Nine down, one to go - the end really is in sight. We've been over hills, down dales, along canals, over fields and stiles. Truly a walk on the wild side for this gentleman of the road and my trusty wingman Russ Green, who has walked every step with me. And we're getting cracking support as we inch closer to the finish.
I am ill. I am mentally ill. I am always walking the tightrope of depression where a misstep could lead to self harm or, worse, suicide. That tightrope though has been made much wider because of the NHS. With the wonder of the NHS I do not walk a path where I cry out in hate but smile in gratitude.
For the last couple of years, I've collaborated on a number of photography projects with artists, barbers, men's clothing brands etc, so my main focus has been capturing men on camera. As a lover of history, my inspiration for the majority of the shoots I've done comes from the great men of art and early colour photography.
Sometimes coming from a working class background can making opening up quite tough. My mother and father are excellent, but I do feel like in a household that has a focus on the basic amenities in life, mental health may, unfortunately, get swept under the carpet.
With the decline of the 'dad bod' and a recent increase in male grooming - more guys than ever are taking care of their appearance and trying to achieve the 'perfect' body. "Manscaping" is becoming a part of the daily routine; men are turning to waxing studios, threading their eyebrows, slapping on the fake tan and hitting the gym hard.
Men down talk about their emotions, and we certainly don't ask for help. I've fallen out with several friends and partners because one or both of us felt we couldn't ask for what we needed. This inability to talk is linked to higher suicide rates, poor mental health and use of substances as a coping mechanism.
A couple of weeks ago, I listened to some guy on Radio 2 expressing his point of view on masculinity and the topic of men crying. Real men don't cry, he said. "There are plenty of things that bring a lump to my throat, but that doesn't mean I'm going to start blubbing like a little girl." Wow.
There was strong consensus that challenging everyday sexism, even if it seems small compared to the immense injustices that exist elsewhere in the world was key. Language matters and it was heartening that the boys were prepared to intervene with each other on how they spoke and joked.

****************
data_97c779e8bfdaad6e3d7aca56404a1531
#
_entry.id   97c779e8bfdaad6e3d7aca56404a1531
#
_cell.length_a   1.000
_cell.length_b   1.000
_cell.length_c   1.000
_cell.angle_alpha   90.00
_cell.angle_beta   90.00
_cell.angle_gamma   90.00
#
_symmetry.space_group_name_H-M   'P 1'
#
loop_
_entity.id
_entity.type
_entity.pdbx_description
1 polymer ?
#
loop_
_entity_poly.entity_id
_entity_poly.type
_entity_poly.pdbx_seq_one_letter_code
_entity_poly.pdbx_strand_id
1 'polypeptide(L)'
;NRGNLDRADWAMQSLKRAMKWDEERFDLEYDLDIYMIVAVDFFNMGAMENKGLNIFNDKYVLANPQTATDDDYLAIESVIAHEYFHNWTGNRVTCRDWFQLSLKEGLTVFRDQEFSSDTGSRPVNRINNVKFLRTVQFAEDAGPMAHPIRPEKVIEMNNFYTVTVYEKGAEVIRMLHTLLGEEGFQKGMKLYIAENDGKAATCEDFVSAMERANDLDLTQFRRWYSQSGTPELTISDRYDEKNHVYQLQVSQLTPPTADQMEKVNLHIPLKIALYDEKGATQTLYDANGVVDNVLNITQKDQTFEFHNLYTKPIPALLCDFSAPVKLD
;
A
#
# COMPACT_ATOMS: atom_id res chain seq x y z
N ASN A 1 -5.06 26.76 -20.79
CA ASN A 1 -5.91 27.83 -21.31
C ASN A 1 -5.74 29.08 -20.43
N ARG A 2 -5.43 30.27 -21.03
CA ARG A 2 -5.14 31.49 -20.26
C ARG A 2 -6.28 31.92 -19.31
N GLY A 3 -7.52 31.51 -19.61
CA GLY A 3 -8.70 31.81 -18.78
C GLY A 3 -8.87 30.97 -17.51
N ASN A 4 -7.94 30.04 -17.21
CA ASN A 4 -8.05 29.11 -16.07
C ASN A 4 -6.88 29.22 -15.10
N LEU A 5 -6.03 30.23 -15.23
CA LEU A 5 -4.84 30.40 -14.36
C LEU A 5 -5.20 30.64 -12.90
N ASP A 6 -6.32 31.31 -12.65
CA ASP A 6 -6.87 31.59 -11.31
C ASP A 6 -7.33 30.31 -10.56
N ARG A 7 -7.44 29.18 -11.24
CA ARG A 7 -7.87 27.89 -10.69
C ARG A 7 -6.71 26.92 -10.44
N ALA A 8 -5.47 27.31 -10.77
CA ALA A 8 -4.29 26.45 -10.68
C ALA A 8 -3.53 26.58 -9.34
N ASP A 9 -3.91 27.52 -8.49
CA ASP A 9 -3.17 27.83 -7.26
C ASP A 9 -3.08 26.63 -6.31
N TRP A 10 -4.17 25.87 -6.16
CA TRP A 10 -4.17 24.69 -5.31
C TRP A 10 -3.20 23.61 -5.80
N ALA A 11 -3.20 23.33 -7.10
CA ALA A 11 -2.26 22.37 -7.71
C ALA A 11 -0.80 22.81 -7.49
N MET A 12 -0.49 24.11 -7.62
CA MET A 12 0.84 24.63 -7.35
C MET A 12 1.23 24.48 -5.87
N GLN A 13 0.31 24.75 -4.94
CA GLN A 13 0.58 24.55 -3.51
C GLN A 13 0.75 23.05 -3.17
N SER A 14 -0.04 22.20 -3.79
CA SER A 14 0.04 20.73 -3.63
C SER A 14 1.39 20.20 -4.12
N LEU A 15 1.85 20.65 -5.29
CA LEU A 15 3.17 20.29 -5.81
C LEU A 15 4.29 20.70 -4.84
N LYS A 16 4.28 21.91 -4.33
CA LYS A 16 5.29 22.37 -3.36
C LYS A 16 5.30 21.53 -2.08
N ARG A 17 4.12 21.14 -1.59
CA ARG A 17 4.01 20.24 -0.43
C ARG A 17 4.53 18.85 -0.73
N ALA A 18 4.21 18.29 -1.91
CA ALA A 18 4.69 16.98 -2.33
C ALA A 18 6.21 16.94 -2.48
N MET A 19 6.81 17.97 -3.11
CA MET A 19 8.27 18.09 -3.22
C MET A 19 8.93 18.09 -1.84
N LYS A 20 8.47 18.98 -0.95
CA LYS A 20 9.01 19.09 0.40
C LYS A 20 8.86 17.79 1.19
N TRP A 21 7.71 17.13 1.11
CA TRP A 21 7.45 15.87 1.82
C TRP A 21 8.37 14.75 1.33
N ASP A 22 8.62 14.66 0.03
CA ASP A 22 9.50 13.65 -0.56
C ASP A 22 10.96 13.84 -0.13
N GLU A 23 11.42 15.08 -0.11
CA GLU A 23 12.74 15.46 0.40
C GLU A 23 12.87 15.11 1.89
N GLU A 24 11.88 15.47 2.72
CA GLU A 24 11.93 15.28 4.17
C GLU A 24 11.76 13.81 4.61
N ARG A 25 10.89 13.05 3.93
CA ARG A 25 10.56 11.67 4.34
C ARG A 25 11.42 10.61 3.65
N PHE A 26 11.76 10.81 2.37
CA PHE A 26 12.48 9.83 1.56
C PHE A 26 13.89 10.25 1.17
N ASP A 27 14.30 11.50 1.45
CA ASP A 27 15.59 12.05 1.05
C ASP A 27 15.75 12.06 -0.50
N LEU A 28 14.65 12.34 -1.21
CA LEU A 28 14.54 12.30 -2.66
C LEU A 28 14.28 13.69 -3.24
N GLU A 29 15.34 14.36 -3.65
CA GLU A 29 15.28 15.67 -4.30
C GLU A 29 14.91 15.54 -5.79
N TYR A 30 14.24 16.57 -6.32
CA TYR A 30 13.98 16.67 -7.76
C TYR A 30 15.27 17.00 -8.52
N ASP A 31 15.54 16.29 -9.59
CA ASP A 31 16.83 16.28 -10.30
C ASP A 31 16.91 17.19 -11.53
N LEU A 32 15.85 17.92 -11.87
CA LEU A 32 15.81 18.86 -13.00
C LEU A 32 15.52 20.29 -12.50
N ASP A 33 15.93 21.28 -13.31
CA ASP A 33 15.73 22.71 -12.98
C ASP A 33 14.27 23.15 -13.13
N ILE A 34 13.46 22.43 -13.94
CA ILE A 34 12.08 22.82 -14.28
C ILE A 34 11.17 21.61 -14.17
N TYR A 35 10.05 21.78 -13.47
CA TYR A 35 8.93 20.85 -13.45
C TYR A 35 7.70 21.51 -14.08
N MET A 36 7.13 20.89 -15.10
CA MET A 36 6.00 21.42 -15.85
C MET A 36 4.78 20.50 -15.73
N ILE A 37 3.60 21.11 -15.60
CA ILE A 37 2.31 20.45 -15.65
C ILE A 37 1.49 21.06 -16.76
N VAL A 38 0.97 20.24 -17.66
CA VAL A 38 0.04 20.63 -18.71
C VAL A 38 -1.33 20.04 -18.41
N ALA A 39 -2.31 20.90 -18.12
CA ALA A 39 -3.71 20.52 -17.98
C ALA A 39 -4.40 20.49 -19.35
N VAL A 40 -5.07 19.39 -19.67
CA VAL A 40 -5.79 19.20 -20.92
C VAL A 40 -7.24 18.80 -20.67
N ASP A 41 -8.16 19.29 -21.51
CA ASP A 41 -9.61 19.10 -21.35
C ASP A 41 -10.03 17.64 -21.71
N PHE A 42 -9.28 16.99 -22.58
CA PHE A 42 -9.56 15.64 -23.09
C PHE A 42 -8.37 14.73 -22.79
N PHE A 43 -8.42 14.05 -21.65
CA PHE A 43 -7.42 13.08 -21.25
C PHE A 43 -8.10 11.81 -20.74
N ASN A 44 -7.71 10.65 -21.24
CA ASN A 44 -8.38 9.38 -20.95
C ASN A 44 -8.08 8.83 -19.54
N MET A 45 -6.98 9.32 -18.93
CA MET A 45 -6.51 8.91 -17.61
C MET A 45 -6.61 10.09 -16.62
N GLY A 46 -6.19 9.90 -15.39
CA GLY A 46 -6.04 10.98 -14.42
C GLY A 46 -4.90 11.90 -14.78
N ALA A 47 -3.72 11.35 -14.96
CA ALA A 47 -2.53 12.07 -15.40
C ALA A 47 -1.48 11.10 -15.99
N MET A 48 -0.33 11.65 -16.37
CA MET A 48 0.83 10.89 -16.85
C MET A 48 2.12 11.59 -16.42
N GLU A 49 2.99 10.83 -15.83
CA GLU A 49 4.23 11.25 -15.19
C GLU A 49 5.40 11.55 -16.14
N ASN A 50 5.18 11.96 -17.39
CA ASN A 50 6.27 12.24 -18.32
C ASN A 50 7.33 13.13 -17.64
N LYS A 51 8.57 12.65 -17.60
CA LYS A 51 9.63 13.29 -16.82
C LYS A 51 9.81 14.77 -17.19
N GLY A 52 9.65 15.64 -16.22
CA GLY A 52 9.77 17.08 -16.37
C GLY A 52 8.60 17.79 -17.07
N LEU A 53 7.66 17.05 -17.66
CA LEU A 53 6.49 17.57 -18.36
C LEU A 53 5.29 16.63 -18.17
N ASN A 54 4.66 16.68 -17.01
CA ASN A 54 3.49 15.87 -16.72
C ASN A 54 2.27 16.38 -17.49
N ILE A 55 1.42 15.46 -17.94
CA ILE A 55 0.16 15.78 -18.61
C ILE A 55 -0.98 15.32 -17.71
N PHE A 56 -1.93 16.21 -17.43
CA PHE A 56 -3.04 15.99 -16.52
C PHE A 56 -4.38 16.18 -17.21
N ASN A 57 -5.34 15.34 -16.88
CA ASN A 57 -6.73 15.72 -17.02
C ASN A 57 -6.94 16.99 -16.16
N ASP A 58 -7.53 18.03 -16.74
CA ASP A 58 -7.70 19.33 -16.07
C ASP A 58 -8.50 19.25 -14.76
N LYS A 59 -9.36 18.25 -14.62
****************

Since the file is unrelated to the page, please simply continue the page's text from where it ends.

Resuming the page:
10,900 men die of prostate cancer every year. That's one every hour. 44,000 are diagnosed every 12 months, and one in every three diagnosed will die of the disease. I could go on, but I won't. Enough to say that these stats, which are bad anyway, are heading in the wrong direction.
I crave to be on a football field once again. Since finishing college and entering the big wide world of work over 12 years ago, it slowly dawned o...
Anyone experiencing an eating disorder or working to overcome one has shown their ability to work hard, and in the right conditions with the right support there is hope that one day, changing attitudes to eating disorders will mean that employers effectively support the work that people can do, rather than focussing on what they can't.
All that the inaccurate term "Women's Issues" does is help "good" men stay passive or otherwise ignore it, while telling all women that these "issues" are their problem to deal with and nobody else's. Let's be real and name them what the are; "Men's Issues with Women".
I guess there are other attributes I hold that make me a man. My diet consists of meat and chips, my film collection consist of 99% action movies ( 1% Romeo and Juliet and The Great Gatsby - every bloke loves a love story ) I even tried weeing standing up . It works if you lean back far enough!
Every single one of us is responsible for the victim blaming, rape enabling culture we live in. It's time to make it personal because it is personal. <
I've been working in men's health, mental health and suicide prevention, for quite a while now and there is a tendency to try and 'fix and change' people (particularly men) to be 'better versions of themselves'. All in the spirit of healthier lives, etc., etc.
Spotting the signs of depression can be difficult - especially if your partner is unlikely or unwilling to talk about how they're feeling. But severe depression can make a man feel helpless or worthless - and it may get worse without treatment.